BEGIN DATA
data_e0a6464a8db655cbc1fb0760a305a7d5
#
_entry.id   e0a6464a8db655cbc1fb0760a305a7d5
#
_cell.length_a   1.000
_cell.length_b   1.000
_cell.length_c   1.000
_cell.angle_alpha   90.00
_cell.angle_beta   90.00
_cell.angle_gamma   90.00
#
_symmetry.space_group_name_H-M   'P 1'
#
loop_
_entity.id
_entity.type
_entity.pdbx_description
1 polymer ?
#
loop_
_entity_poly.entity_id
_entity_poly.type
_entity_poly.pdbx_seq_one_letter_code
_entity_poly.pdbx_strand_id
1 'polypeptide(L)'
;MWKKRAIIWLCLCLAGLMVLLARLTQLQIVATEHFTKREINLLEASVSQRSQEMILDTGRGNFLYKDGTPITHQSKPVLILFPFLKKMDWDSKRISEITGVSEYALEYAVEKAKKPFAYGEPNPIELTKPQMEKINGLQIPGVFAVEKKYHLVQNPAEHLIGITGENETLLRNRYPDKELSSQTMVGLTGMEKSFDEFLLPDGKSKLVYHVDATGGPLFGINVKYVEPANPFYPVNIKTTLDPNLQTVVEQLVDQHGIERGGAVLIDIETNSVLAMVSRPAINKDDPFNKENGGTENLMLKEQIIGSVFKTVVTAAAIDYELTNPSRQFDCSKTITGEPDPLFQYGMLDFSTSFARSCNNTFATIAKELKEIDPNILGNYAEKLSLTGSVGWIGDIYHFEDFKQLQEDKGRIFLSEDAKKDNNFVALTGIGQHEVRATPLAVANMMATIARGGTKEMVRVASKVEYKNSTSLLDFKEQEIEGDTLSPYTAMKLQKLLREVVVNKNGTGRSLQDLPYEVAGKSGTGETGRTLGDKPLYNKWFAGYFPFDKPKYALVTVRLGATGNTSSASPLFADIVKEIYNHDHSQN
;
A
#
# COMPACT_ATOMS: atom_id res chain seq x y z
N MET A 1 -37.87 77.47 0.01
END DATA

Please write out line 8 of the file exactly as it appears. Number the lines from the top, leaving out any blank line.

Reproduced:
_cell.angle_alpha   90.00